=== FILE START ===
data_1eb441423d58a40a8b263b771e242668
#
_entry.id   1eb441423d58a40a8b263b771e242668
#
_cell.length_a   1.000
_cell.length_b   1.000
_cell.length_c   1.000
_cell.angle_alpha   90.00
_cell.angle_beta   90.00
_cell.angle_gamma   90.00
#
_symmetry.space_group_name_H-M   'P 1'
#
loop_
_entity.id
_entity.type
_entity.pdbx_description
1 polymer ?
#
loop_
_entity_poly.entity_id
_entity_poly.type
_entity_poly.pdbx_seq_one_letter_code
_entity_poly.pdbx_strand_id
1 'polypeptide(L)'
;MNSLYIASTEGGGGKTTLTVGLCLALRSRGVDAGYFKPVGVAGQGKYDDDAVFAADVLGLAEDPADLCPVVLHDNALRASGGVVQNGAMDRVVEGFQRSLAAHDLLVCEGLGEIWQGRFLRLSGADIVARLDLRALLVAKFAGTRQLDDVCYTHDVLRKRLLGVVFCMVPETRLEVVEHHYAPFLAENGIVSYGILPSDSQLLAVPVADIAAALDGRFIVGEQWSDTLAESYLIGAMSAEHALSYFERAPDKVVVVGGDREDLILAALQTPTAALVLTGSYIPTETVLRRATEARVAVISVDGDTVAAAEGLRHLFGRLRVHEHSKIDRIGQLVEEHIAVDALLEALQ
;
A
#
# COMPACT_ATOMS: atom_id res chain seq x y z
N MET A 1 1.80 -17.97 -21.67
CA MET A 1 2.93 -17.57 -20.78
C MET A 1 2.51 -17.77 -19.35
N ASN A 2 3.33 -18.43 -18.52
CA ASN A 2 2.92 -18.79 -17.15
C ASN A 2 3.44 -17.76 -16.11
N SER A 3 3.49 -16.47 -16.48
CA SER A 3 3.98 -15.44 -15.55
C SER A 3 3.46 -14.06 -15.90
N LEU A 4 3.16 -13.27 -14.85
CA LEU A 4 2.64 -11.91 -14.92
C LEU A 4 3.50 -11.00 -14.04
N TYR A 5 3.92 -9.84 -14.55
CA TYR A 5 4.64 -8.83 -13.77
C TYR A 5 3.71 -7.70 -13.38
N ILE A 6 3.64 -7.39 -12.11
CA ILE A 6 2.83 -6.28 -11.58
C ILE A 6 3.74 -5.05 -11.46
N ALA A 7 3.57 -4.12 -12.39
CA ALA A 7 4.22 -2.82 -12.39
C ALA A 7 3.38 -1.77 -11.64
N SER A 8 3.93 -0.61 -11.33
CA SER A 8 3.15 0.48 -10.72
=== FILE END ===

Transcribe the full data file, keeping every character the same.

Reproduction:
data_1eb441423d58a40a8b263b771e242668
#
_entry.id   1eb441423d58a40a8b263b771e242668
#
_cell.length_a   1.000
_cell.length_b   1.000
_cell.length_c   1.000
_cell.angle_alpha   90.00
_cell.angle_beta   90.00
_cell.angle_gamma   90.00
#
_symmetry.space_group_name_H-M   'P 1'
#
loop_
_entity.id
_entity.type
_entity.pdbx_description
1 polymer ?
#
loop_
_entity_poly.entity_id
_entity_poly.type
_entity_poly.pdbx_seq_one_letter_code
_entity_poly.pdbx_strand_id
1 'polypeptide(L)'
;MNSLYIASTEGGGGKTTLTVGLCLALRSRGVDAGYFKPVGVAGQGKYDDDAVFAADVLGLAEDPADLCPVVLHDNALRASGGVVQNGAMDRVVEGFQRSLAAHDLLVCEGLGEIWQGRFLRLSGADIVARLDLRALLVAKFAGTRQLDDVCYTHDVLRKRLLGVVFCMVPETRLEVVEHHYAPFLAENGIVSYGILPSDSQLLAVPVADIAAALDGRFIVGEQWSDTLAESYLIGAMSAEHALSYFERAPDKVVVVGGDREDLILAALQTPTAALVLTGSYIPTETVLRRATEARVAVISVDGDTVAAAEGLRHLFGRLRVHEHSKIDRIGQLVEEHIAVDALLEALQ
;
A
#
# COMPACT_ATOMS: atom_id res chain seq x y z
N MET A 1 1.80 -17.97 -21.67
CA MET A 1 2.93 -17.57 -20.78
C MET A 1 2.51 -17.77 -19.35
N ASN A 2 3.33 -18.43 -18.52
CA ASN A 2 2.92 -18.79 -17.15
C ASN A 2 3.44 -17.76 -16.11
N SER A 3 3.49 -16.47 -16.48
CA SER A 3 3.98 -15.44 -15.55
C SER A 3 3.46 -14.06 -15.90
N LEU A 4 3.16 -13.27 -14.85
CA LEU A 4 2.64 -11.91 -14.92
C LEU A 4 3.50 -11.00 -14.04
N TYR A 5 3.92 -9.84 -14.55
CA TYR A 5 4.64 -8.83 -13.77
C TYR A 5 3.71 -7.70 -13.38
N ILE A 6 3.64 -7.39 -12.11
CA ILE A 6 2.83 -6.28 -11.58
C ILE A 6 3.74 -5.05 -11.46
N ALA A 7 3.57 -4.12 -12.39
CA ALA A 7 4.22 -2.82 -12.39
C ALA A 7 3.38 -1.77 -11.64
N SER A 8 3.93 -0.61 -11.33
CA SER A 8 3.15 0.48 -10.72